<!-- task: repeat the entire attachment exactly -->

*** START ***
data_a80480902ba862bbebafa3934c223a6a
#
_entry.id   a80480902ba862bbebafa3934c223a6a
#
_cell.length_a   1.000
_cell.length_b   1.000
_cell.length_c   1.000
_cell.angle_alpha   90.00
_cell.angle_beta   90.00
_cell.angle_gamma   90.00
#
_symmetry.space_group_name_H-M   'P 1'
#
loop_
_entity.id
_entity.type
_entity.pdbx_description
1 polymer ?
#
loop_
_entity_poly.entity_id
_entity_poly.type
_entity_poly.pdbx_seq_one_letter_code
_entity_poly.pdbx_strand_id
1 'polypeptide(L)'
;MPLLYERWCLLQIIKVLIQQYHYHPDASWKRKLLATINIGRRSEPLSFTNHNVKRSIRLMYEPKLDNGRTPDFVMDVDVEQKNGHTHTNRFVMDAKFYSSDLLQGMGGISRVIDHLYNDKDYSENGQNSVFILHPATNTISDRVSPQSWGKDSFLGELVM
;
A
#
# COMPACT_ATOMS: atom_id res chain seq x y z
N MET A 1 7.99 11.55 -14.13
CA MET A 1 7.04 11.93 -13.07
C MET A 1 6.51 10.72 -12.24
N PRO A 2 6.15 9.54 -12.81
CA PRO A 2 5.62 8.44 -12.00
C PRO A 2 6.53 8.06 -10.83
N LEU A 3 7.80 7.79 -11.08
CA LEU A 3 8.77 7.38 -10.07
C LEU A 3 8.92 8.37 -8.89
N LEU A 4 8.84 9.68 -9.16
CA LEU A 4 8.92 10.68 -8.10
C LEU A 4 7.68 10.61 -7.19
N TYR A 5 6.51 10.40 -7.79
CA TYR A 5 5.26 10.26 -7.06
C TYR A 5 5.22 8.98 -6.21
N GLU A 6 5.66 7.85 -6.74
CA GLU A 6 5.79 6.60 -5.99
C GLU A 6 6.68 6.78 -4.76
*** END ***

data_a80480902ba862bbebafa3934c223a6a
#
_entry.id   a80480902ba862bbebafa3934c223a6a
#
_cell.length_a   1.000
_cell.length_b   1.000
_cell.length_c   1.000
_cell.angle_alpha   90.00
_cell.angle_beta   90.00
_cell.angle_gamma   90.00
#
_symmetry.space_group_name_H-M   'P 1'
#
loop_
_entity.id
_entity.type
_entity.pdbx_description
1 polymer ?
#
loop_
_entity_poly.entity_id
_entity_poly.type
_entity_poly.pdbx_seq_one_letter_code
_entity_poly.pdbx_strand_id
1 'polypeptide(L)'
;MPLLYERWCLLQIIKVLIQQYHYHPDASWKRKLLATINIGRRSEPLSFTNHNVKRSIRLMYEPKLDNGRTPDFVMDVDVEQKNGHTHTNRFVMDAKFYSSDLLQGMGGISRVIDHLYNDKDYSENGQNSVFILHPATNTISDRVSPQSWGKDSFLGELVM
;
A
#
# COMPACT_ATOMS: atom_id res chain seq x y z
N MET A 1 7.99 11.55 -14.13
CA MET A 1 7.04 11.93 -13.07
C MET A 1 6.51 10.72 -12.24
N PRO A 2 6.15 9.54 -12.81
CA PRO A 2 5.62 8.44 -12.00
C PRO A 2 6.53 8.06 -10.83
N LEU A 3 7.80 7.79 -11.08
CA LEU A 3 8.77 7.38 -10.07
C LEU A 3 8.92 8.37 -8.89
N LEU A 4 8.84 9.68 -9.16
CA LEU A 4 8.92 10.68 -8.10
C LEU A 4 7.68 10.61 -7.19
N TYR A 5 6.51 10.40 -7.79
CA TYR A 5 5.26 10.26 -7.06
C TYR A 5 5.22 8.98 -6.21
N GLU A 6 5.66 7.85 -6.74
CA GLU A 6 5.79 6.60 -5.99
C GLU A 6 6.68 6.78 -4.76